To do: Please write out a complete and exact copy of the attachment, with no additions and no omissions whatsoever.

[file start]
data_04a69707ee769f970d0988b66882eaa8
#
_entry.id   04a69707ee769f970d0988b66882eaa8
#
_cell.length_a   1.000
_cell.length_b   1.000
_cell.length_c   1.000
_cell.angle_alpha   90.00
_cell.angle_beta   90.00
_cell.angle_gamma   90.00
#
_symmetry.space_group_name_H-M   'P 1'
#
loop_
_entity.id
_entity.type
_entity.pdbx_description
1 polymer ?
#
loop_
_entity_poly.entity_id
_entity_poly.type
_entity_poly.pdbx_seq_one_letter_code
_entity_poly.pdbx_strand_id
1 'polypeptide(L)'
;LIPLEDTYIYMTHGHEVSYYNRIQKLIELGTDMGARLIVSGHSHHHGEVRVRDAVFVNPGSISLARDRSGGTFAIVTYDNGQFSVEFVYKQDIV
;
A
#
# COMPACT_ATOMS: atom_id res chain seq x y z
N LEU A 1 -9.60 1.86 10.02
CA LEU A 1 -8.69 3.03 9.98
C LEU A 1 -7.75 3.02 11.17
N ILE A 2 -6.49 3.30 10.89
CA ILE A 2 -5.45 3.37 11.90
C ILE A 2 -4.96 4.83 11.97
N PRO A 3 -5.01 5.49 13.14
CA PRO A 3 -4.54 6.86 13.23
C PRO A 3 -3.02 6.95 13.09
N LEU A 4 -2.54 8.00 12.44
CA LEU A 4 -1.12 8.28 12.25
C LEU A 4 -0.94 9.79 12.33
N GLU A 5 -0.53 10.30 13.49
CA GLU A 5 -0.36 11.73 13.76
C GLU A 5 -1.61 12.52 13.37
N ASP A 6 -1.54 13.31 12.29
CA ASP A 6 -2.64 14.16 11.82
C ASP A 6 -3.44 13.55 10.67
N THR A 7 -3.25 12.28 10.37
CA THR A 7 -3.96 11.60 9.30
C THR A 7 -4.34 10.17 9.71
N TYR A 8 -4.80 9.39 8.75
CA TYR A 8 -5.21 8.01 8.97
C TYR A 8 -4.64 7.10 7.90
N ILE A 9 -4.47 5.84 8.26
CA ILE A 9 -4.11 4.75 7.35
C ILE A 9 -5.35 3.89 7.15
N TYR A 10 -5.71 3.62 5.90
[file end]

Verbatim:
data_04a69707ee769f970d0988b66882eaa8
#
_entry.id   04a69707ee769f970d0988b66882eaa8
#
_cell.length_a   1.000
_cell.length_b   1.000
_cell.length_c   1.000
_cell.angle_alpha   90.00
_cell.angle_beta   90.00
_cell.angle_gamma   90.00
#
_symmetry.space_group_name_H-M   'P 1'
#
loop_
_entity.id
_entity.type
_entity.pdbx_description
1 polymer ?
#
loop_
_entity_poly.entity_id
_entity_poly.type
_entity_poly.pdbx_seq_one_letter_code
_entity_poly.pdbx_strand_id
1 'polypeptide(L)'
;LIPLEDTYIYMTHGHEVSYYNRIQKLIELGTDMGARLIVSGHSHHHGEVRVRDAVFVNPGSISLARDRSGGTFAIVTYDNGQFSVEFVYKQDIV
;
A
#
# COMPACT_ATOMS: atom_id res chain seq x y z
N LEU A 1 -9.60 1.86 10.02
CA LEU A 1 -8.69 3.03 9.98
C LEU A 1 -7.75 3.02 11.17
N ILE A 2 -6.49 3.30 10.89
CA ILE A 2 -5.45 3.37 11.90
C ILE A 2 -4.96 4.83 11.97
N PRO A 3 -5.01 5.49 13.14
CA PRO A 3 -4.54 6.86 13.23
C PRO A 3 -3.02 6.95 13.09
N LEU A 4 -2.54 8.00 12.44
CA LEU A 4 -1.12 8.28 12.25
C LEU A 4 -0.94 9.79 12.33
N GLU A 5 -0.53 10.30 13.49
CA GLU A 5 -0.36 11.73 13.76
C GLU A 5 -1.61 12.52 13.37
N ASP A 6 -1.54 13.31 12.29
CA ASP A 6 -2.64 14.16 11.82
C ASP A 6 -3.44 13.55 10.67
N THR A 7 -3.25 12.28 10.37
CA THR A 7 -3.96 11.60 9.30
C THR A 7 -4.34 10.17 9.71
N TYR A 8 -4.80 9.39 8.75
CA TYR A 8 -5.21 8.01 8.97
C TYR A 8 -4.64 7.10 7.90
N ILE A 9 -4.47 5.84 8.26
CA ILE A 9 -4.11 4.75 7.35
C ILE A 9 -5.35 3.89 7.15
N TYR A 10 -5.71 3.62 5.90